On the note of shows staged, I wanna be sure to mention that people are doing some pretty amazing things with performative comics here. Does this even happen in other towns? Ezra Clayton Daniels used to throw infamous and rowdy Comics Art Battles back in the day, and since he just moved back to town I guess that means we should all look out. Brett Koontz makes brilliant comic books about post-apocalyptic sci-fi lifestyles and then turns them into these (also brilliant) backyard theater productions so you can figure out who he based each character on. Lyra Hill just started the world's most exciting comic book reading series, Brain Frame, that alternates between feeding you jell-o shots and splashing you with fake blood. Lyra herself always goes above and beyond at these happenings and then hands the stage over to hams like Ian McDuffie and Krystal DiFronzo. It's made me cry tears of joy and laugh food into my nose and I look forward to it every month like as if it were Halloween or something.
It's definitely a town where comics and art have met, fallen mad in love and now they're having a baby. Just take a look at Paul Nudd's crud, or check out Kerry James Marshall's RYTHM MASTR paintings. And check out Deb Sokolow's drawings. Did I mention the Imagists? That Yoshida shit runs deep! Even the Museum of Contemporary Art here is down, staging the giant Jim Nutt show last year as well as a special exhibit called "New Chicago Comics". A few months ago Ruby Thorkelson got the local feminist gallery, WomanMade, to put on a great show of comics work from women and trans identified artists called "Underground" which included an amazing, amazing reading room.
Also of underground note, The Chicago Underground Library got a new home and a new name after sustaining major damages last winter. Now it's called Read/Write and it's still rad all over. Additionally, Joe Tallarico has not-so-secretly been improving the underground comics stronghold in the Art Institute Library, as well as rooting some old-school Hot Nuts like George Hansen out of the woodwork. Joe's been busy on the print end too, doing comics making and editing for the long running freak sheet, Lumpen which just up and turned 20. Also aging gracefully is Roctober, the best music/comics magazine in the universe; they're about to turn twenty just as the clock strikes issue #50
Who else turned twenty this year? Oh, why, Quimby's Books, the infamous weirdo comics and zines shop, my current place of employment and a truly astounding place to hang. I've been coming to Quimby's since shortly before it moved to its current location in '94, back when I was a zitty, obnoxious teenager and Dan Clowes was probably down the street drawing Eightball. Twenty years in now, this beast has made itself an international hub of self-publishing and small press comics, not only by keeping our eyes peeled for interesting experimental stuff on paper but also by accepting anything and everything folks send our way. For a good part of it's run, the shop has been owned by Eric Kirsammer, who guides with a gentle hand and keeps us stocked in twisted art. Traditionally, the floor has been handled by rabid self-publishers like my powerhouse co-workers Liz Mason and Neil Brideau. There's no telling how many minds have been blown in these walls, I certainly count mine among them. Deep scene resource 4eva.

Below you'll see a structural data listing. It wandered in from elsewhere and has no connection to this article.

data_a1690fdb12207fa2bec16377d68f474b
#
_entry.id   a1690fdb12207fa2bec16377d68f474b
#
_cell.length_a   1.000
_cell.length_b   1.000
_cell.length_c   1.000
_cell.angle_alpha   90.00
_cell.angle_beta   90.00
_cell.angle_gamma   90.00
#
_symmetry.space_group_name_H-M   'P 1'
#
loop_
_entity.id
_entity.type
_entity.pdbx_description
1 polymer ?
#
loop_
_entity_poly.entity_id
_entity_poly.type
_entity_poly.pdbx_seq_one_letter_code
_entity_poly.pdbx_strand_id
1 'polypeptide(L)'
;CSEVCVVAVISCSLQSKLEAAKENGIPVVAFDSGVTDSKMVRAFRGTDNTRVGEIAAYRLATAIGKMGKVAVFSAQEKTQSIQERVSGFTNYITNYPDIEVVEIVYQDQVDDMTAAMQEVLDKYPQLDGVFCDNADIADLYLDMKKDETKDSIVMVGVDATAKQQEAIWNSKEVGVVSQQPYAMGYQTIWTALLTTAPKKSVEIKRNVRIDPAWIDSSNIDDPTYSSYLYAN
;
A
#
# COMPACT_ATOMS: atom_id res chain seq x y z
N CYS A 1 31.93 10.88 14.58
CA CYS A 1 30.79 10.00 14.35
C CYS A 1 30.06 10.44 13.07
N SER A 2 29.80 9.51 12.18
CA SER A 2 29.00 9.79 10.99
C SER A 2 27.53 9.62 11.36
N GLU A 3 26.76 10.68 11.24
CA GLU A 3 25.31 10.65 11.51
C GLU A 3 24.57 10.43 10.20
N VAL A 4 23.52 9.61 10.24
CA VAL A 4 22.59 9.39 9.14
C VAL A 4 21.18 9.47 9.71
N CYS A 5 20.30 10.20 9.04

Can't forget the other stores around here- Quimby's is not the only game in town, especially if you're a traditionalist. Our sister store, also under the mindful proprietorship of Kirsammer, is the stocked-to-the-gills Chicago Comics which I will proceed to call whenever I am confused about Marvel. There's also Brainstorm for a passionate mix of superheroes, videos, and funny jokes. Challengers carries its own eccentric combo of local and mainstream work. I've only been into Vigilante once, but I liked it, and then if you go up so north it's suburbia, Comix Revolution holds court and holds down the fort.
What's a better place to wrap things up than the future? For Chicago, that means getting a solid annual independent comics festival started here. Originally dreamed up by my Quimbyian coworker Neil (who also helped jump start the Chicago Zine Fest a few years ago), the Chicago Alternative Comics Expo (or CAKE, for short) finally has its ducks in a row - a plum location at Columbia College's Ludington Building, a solid date (June 16th and 17th, 2012) and a gorgeous promotional poster by Laura Park. Applications are open until the first of January, the tables are truly affordable and things are really starting to get up and rolling to make it happen. CAKE's core team of organizers (Neil, my neighbors Max and Andy along with Grace Tran, Jeff Zwirek, Nick Drnaso and myself) are starting the exciting work of mapping how we want the space set up and imagineering what the programming will look like.
...So things are brewing in Chicago, in the past, in the now, and in the near next- If I were you I'd come check it out.